Beer: What Makes it Vegan, or Not

la vegan beer fest 2011
la vegan beer fest 2011 by veganbakesale on flickr

You know, the more research I do regarding all things vegan, the more surprised I am at how many animal ingredients pop up in the least likely of places.

Take beer, for example.

This past weekend, a group of us got together to celebrate the festive season. As this is the time of year when most people indulge a little to celebrate, there was an assortment of craft beers for people to taste, and it got me wondering…  We make a point of ensuring adherence to dietary restrictions and choices for our guests via the foods we prepare (or buy) and serve, but aside from the glaringly obvious alcoholic beverages like cream liqueurs, have most of us paused to consider what might be in the drinks we see regularly? Are many of our favourites as vegan-friendly as we thought they were?

Let’s focus on beer today.

When I think of beer, I think “hops! barley! yeast! wheat! maybe some fruit!”, but it has never occurred to me that there might be things like fish parts or cow hooves in the bottled offerings around me. After checking out the Barnivore website—a great resource for vegan beer, wine, and liquor—I am significantly more well-informed than I was a few hours ago.

Have you heard of isinglass before? I hadn’t until now: it’s harvested from the swim-bladders of fish (generally sturgeon) that have been harvested for food. It’s more common in European beers than North American ones (like Guinness), and it’s used to stabilize the beer’s head (foam) and clarify the liquid. It seems that the collagen within the isinglass is what helps to clarify the beer, and another source of this collagen is gelatin from the hooves, hides and bones of farm animals. Egg whites and sea shells are also used by some to assist in the filtration and clarification process.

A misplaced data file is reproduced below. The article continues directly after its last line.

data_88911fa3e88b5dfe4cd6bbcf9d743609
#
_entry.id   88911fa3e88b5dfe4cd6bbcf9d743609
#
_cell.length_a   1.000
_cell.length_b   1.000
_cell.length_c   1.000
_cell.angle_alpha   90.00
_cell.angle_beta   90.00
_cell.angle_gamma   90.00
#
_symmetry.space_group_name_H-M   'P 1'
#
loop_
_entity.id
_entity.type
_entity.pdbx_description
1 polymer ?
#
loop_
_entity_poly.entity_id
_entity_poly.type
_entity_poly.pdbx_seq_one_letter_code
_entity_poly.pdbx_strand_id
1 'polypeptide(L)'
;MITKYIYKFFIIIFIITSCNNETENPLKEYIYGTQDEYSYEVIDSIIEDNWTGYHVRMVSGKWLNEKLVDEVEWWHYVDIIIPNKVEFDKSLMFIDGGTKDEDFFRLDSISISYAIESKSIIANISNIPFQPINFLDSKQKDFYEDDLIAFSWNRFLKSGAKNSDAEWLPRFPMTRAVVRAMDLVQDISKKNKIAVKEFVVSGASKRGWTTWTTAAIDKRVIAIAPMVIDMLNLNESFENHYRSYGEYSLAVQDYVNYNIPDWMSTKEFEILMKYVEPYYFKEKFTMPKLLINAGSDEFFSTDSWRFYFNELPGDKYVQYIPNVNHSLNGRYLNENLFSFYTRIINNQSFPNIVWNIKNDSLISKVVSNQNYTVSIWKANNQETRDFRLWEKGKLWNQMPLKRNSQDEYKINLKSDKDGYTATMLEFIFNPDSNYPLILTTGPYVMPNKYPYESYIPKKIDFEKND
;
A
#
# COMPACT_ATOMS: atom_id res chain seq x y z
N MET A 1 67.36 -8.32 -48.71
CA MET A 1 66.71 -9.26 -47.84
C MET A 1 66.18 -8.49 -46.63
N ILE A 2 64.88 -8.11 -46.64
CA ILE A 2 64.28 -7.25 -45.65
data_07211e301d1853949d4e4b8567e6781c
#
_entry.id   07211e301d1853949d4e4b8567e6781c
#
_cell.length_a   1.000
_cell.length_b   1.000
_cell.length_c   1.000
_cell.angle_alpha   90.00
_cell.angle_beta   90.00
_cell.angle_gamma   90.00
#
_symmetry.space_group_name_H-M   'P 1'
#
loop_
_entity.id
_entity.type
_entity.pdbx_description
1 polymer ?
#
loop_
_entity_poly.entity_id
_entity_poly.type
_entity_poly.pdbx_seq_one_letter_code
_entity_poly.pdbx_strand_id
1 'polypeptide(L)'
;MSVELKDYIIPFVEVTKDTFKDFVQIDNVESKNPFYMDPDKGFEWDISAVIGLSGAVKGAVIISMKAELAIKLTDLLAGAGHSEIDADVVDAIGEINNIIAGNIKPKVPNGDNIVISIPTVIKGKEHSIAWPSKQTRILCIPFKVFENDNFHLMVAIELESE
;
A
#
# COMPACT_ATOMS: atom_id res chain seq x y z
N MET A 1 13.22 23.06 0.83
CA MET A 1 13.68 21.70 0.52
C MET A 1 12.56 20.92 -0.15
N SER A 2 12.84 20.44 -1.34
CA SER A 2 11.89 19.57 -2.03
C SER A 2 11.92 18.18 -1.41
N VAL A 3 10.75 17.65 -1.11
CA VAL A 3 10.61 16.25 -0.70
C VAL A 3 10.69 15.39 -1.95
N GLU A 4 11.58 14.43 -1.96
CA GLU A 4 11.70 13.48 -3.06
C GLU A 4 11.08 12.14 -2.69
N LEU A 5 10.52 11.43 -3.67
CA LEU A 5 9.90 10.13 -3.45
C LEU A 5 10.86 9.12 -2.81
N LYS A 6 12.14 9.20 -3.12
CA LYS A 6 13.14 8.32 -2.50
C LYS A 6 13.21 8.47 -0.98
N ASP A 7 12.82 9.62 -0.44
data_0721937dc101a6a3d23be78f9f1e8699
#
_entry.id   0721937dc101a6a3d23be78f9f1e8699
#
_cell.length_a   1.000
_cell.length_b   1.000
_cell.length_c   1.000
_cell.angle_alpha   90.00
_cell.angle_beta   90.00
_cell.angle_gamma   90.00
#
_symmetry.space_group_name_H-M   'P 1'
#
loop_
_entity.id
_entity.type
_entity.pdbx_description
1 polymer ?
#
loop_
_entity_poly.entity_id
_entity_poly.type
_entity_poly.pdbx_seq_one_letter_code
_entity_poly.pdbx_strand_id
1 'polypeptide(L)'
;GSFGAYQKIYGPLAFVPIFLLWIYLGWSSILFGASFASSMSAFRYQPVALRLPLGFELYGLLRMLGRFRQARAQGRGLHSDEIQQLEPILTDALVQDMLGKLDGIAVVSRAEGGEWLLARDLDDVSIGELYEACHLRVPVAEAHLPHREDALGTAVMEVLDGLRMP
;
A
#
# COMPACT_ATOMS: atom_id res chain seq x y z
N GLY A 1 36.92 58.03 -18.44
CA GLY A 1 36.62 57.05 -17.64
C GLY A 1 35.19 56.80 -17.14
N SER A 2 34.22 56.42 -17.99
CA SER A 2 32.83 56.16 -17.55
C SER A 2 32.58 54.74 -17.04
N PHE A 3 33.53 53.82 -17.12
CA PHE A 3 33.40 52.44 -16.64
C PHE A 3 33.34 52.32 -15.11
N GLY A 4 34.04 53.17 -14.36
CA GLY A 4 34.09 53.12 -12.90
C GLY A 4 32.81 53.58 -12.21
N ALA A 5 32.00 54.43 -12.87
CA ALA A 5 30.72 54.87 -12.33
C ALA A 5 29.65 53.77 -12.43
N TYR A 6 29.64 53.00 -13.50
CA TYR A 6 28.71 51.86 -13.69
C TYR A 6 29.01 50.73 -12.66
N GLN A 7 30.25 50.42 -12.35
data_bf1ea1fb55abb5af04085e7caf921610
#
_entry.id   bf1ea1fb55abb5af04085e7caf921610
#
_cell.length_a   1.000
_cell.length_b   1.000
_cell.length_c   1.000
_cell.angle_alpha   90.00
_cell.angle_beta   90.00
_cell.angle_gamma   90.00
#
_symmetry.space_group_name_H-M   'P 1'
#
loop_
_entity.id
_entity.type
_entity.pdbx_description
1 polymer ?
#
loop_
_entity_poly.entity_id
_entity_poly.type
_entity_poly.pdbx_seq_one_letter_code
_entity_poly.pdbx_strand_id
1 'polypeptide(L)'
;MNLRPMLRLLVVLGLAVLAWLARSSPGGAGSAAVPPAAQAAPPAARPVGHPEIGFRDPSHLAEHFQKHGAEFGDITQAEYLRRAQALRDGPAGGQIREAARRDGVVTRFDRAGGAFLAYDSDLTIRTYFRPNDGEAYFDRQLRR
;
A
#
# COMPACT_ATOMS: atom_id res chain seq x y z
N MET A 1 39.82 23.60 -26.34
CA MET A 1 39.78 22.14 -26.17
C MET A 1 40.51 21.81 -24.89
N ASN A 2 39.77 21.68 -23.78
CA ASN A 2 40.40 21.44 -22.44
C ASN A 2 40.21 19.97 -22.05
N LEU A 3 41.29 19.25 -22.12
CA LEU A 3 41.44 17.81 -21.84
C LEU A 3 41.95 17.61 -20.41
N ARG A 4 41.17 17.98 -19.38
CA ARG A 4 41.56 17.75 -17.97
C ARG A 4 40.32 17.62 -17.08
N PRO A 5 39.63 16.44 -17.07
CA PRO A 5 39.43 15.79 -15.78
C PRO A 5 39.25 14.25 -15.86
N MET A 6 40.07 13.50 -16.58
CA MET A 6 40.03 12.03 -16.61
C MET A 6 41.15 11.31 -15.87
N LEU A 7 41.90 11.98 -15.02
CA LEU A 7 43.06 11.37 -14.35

Some beer is also then filtered through bone char (yes, just what it sounds like: burnt bones) to remove impurities and any left over floaty bits.

Have you ever seen these ingredients on a beer label?  I haven’t. I think I’d remember them if I had!

I went to the websites of a few world-recognised beers and nowhere in their ingredients list does it say anything about using hooves or fish offal to brew their wares.

Beer photo for menu
By D.A.K. Photography on Flickr

Some beer manufacturers, like Heineken, have brewing methods that involve no animal ingredients or by-products, and as such are fully vegan. Other popular brands like Corona, Beck’s, and the Anheuser-Busch beers (like Stella Artois and Budweiser), are all vegan as well. For a fully comprehensive list of all the vegan beers available to you, you can go to the Barnivore beer list, which goes into detail about pretty much every beer available worldwide, citing references from representatives of the companies themselves that verify the vegan-ness (veganicity?) of their various products.  How awesome is that? I really like the idea of introducing vegan beers to friends and family who may not already be on the cruelty-free bandwagon, in a way that’s absolutely not pushy at all— just having really great beer with people we care about, and happening to mention at some point that the beer is vegan too.  *grin*

Here’s a toast: to glasses of golden goodness brewed by master craftspeople, with no injury to our animal friends. May your holidays be full of brightness and peace.


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